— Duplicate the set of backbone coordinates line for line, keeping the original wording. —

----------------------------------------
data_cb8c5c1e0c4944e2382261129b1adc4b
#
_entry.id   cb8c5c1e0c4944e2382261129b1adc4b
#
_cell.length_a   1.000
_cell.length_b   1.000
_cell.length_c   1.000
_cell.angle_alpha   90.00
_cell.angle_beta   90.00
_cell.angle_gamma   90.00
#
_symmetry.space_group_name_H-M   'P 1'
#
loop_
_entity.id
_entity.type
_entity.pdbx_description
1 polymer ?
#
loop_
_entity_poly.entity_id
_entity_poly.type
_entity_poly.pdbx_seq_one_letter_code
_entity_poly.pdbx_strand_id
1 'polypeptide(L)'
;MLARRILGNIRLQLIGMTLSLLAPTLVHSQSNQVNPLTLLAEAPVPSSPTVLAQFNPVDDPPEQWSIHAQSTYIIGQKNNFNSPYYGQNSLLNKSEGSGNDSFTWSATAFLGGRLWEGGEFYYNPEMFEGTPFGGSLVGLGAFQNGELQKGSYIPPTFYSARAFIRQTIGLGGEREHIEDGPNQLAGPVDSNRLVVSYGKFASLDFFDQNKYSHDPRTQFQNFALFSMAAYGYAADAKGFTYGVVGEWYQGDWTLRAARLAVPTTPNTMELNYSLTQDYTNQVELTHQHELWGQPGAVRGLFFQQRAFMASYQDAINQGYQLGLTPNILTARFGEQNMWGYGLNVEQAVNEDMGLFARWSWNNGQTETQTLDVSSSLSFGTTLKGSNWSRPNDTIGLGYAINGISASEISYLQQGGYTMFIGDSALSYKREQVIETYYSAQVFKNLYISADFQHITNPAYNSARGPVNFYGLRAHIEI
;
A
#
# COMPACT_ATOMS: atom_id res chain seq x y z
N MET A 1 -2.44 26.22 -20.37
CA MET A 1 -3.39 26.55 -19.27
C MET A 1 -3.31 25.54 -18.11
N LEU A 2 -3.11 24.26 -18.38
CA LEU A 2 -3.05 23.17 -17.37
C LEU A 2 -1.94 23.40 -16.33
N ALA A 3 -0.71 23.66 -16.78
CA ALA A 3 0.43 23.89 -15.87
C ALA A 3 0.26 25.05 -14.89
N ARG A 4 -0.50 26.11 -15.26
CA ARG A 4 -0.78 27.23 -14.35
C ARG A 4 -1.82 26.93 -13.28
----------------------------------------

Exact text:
data_cb8c5c1e0c4944e2382261129b1adc4b
#
_entry.id   cb8c5c1e0c4944e2382261129b1adc4b
#
_cell.length_a   1.000
_cell.length_b   1.000
_cell.length_c   1.000
_cell.angle_alpha   90.00
_cell.angle_beta   90.00
_cell.angle_gamma   90.00
#
_symmetry.space_group_name_H-M   'P 1'
#
loop_
_entity.id
_entity.type
_entity.pdbx_description
1 polymer ?
#
loop_
_entity_poly.entity_id
_entity_poly.type
_entity_poly.pdbx_seq_one_letter_code
_entity_poly.pdbx_strand_id
1 'polypeptide(L)'
;MLARRILGNIRLQLIGMTLSLLAPTLVHSQSNQVNPLTLLAEAPVPSSPTVLAQFNPVDDPPEQWSIHAQSTYIIGQKNNFNSPYYGQNSLLNKSEGSGNDSFTWSATAFLGGRLWEGGEFYYNPEMFEGTPFGGSLVGLGAFQNGELQKGSYIPPTFYSARAFIRQTIGLGGEREHIEDGPNQLAGPVDSNRLVVSYGKFASLDFFDQNKYSHDPRTQFQNFALFSMAAYGYAADAKGFTYGVVGEWYQGDWTLRAARLAVPTTPNTMELNYSLTQDYTNQVELTHQHELWGQPGAVRGLFFQQRAFMASYQDAINQGYQLGLTPNILTARFGEQNMWGYGLNVEQAVNEDMGLFARWSWNNGQTETQTLDVSSSLSFGTTLKGSNWSRPNDTIGLGYAINGISASEISYLQQGGYTMFIGDSALSYKREQVIETYYSAQVFKNLYISADFQHITNPAYNSARGPVNFYGLRAHIEI
;
A
#
# COMPACT_ATOMS: atom_id res chain seq x y z
N MET A 1 -2.44 26.22 -20.37
CA MET A 1 -3.39 26.55 -19.27
C MET A 1 -3.31 25.54 -18.11
N LEU A 2 -3.11 24.26 -18.38
CA LEU A 2 -3.05 23.17 -17.37
C LEU A 2 -1.94 23.40 -16.33
N ALA A 3 -0.71 23.66 -16.78
CA ALA A 3 0.43 23.89 -15.87
C ALA A 3 0.26 25.05 -14.89
N ARG A 4 -0.50 26.11 -15.26
CA ARG A 4 -0.78 27.23 -14.35
C ARG A 4 -1.82 26.93 -13.28